Let's say I have a dataset filled with points on SpatiaLite and I don't have these points address location on this database. So, I make a new column on it for adding this address as the following:


I'd like to execute commands available on the command line in my Operating System... Something like the following:

UPDATE 'my_table' SET address = externalCommand(getLocation, AsText(geometry))

In this pseudo example, getLocation is a script that I've created and externalCommand would be a way of accessing the command line with SpatiaLite. For example, my getLocation script is the following:

latlong=($(echo "$point" | sed 's/)//g' | sed 's/^.*(//g'))

curl -s "https://nominatim.openstreetmap.org/reverse?lat=$lat&lon=$long&zoom=10&format=json" | jq '.display_name'
sleep 0.5

This script is functional (it relies on curl, sed and jq), I'm using the OSM nominatim API in order to get the address of a specific latitude and longitude. If I execute this script with getLocation "POINT(-46.384794 -23.513442)", I see:

"São Paulo, Região Imediata de São Paulo, Região Metropolitana de São Paulo, Região Geográfica Intermediária de São Paulo, São Paulo, Região Sudeste, Brasil"

In my view, if I can execute the command line from inside SpatiaLite, I can also do stuff like that and use the UPDATE statement to get the address of points dynamically using an API like the OSM one... Is it possible? Can I execute commands available on the operating system in a query?


1 Answer 1


Approach 1: update each line of your database table using ogrinfo and WHERE statement (individual line update)

My first approach differs from your expectation. I do not try to run a command within Spatialite but to call Spatialite from the command line and provide the infos as variables to customize the SQL query.

You can try the following. My comments in the code explain the changes done

# Added -r option (for raw) to jq and assigned result to content variable
content=$(curl -s "https://nominatim.openstreetmap.org/reverse?lat=$lat&lon=$long&zoom=10&format=json" | jq -r '.display_name')

# Update using ogrinfo to Spatialite db yourfile.sqlite
# I've added a where condition you need to customized or you will update all records
ogrinfo -dialect SQLite -sql "UPDATE 'my_table' SET address = '"$content"' WHERE your_identifier_col = 'your_identifier_value'" yourfile.sqlite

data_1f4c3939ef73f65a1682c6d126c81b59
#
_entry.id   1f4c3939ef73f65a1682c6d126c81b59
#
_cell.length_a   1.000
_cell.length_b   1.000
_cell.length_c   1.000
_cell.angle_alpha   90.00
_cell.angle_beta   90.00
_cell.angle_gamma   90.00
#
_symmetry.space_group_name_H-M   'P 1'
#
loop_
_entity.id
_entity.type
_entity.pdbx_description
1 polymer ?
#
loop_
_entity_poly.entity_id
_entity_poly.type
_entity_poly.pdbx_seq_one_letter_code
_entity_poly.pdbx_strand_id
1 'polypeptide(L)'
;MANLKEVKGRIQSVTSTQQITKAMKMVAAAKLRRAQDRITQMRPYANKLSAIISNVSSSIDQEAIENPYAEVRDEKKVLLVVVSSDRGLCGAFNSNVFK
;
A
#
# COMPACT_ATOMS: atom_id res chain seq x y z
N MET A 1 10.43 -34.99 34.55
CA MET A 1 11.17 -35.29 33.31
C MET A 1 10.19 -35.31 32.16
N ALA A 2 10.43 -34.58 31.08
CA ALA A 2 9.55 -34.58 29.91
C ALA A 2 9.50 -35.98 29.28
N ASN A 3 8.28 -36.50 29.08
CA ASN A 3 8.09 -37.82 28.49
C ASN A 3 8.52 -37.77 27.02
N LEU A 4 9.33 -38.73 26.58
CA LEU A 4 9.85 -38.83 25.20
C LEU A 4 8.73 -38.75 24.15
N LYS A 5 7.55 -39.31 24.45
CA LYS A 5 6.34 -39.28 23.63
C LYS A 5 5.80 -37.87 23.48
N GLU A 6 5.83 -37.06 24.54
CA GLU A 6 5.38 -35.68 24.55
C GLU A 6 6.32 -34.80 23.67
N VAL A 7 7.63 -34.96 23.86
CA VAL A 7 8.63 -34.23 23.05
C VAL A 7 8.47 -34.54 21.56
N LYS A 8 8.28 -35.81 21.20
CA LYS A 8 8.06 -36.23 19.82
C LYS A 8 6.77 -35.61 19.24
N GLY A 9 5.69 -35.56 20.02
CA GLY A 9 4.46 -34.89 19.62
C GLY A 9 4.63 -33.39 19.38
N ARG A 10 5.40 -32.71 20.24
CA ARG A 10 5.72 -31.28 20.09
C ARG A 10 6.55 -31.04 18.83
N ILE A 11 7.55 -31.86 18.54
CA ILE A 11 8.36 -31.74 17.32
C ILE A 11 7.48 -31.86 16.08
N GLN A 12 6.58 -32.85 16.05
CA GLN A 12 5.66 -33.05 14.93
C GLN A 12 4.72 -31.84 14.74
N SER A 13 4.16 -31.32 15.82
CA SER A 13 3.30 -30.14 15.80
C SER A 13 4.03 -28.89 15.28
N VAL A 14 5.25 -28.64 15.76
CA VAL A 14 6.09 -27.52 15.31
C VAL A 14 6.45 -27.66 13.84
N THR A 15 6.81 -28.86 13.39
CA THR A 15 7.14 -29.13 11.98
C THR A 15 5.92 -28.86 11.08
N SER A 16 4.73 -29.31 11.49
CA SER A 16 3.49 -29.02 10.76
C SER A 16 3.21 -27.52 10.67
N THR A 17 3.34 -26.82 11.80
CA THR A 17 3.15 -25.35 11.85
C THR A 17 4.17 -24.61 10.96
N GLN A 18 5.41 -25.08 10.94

Approach 2: update using Spatialite functions available through GDAL (no need for WHERE)

You can also play with existing geocoding functions available within GDAL (docs at https://gdal.org/user/sql_sqlite_dialect.html#ogr-geocoding-functions)

# Standalone demo, no update
# I change query template to call endpoint to call API to return JSON and then filter JSON
# Not really useful here but useful if consuming other services
ogrinfo --config OGR_GEOCODE_REVERSE_QUERY_TEMPLATE "http://nominatim.openstreetmap.org/reverse?format=json&lat={lat}&lon={lon}" -dialect -SQLite -sql "SELECT json_extract(ogr_geocode_reverse(2.0,49.0,'raw'), '$')" input.sqlite

Second choice, more simple as it use GDAL supported provider for Nominatim

ogrinfo --config OGR_GEOCODE_SERVICE OSM_NOMINATIM -dialect -SQLite -sql "SELECT ogr_geocode_reverse(2.0,49.0,'display_name')" input.sqlite

For your particular case, to update your field address using columns for lon and lat from your database table

# Update with display_name content from nominatim
ogrinfo --config OGR_GEOCODE_SERVICE OSM_NOMINATIM -dialect -SQLite -sql "UPDATE 'my_table' SET address = ogr_geocode_reverse(lon,lat,'display_name')" input.sqlite

You can also use ogr_geocode_reverse(geometry,'display_name') if your input coordinates are in your geometry and they are points instead of ogr_geocode_reverse(lon,lat,'display_name') You can also change delay adding option --config OGR_GEOCODE_DELAY 0.5(1 sed by default). Other options to change common configs to ogr_geocode/ogr_geocode_reverse behaviour https://gdal.org/doxygen/ogr__geocoding_8h.html#ac3e12320a8046248b992fd0ce4731903

  • My idea by executing the command line inside a query was that I'd be able to get the address of that point based on the actual data that's inside the database. On your samples the point location is hardcoded, right? In this logic, I'd still have to take the points out of the database together with an ID in order to update all points correctly. And also execute ogrinfo as many times as the number of lines on the database.. I can see a script following this logic of getting the points from the database and updating them line by line inside a loop. I'm wondering if I can avoid this loop though.
    – raylight
    Jul 1, 2021 at 4:02
  • Edited my answer. 2nd approach do what you expect: no WHERE to get addresses for each line
    – ThomasG77
    Jul 1, 2021 at 9:18
  • I'm not sure if I'm missing something... But after executing it I just see that the process is being executed but with no additional logs. Is it executed silently the number of lines of my database seconds?
    – raylight
    Jul 1, 2021 at 16:10
  • You can see what's happening by adding option --config CPL_DEBUG ON to get more verbose infos
    – ThomasG77
    Jul 1, 2021 at 16:20
  • 1
    You may update by chunk using rowid e.g stackoverflow.com/questions/39393095/… Although geocode works, if it fails, it may behave like a blackbox you are unable to control. If you only update some records addresses using chunk, it will be easier to locate if an issue happens
    – ThomasG77
    Jul 1, 2021 at 17:59

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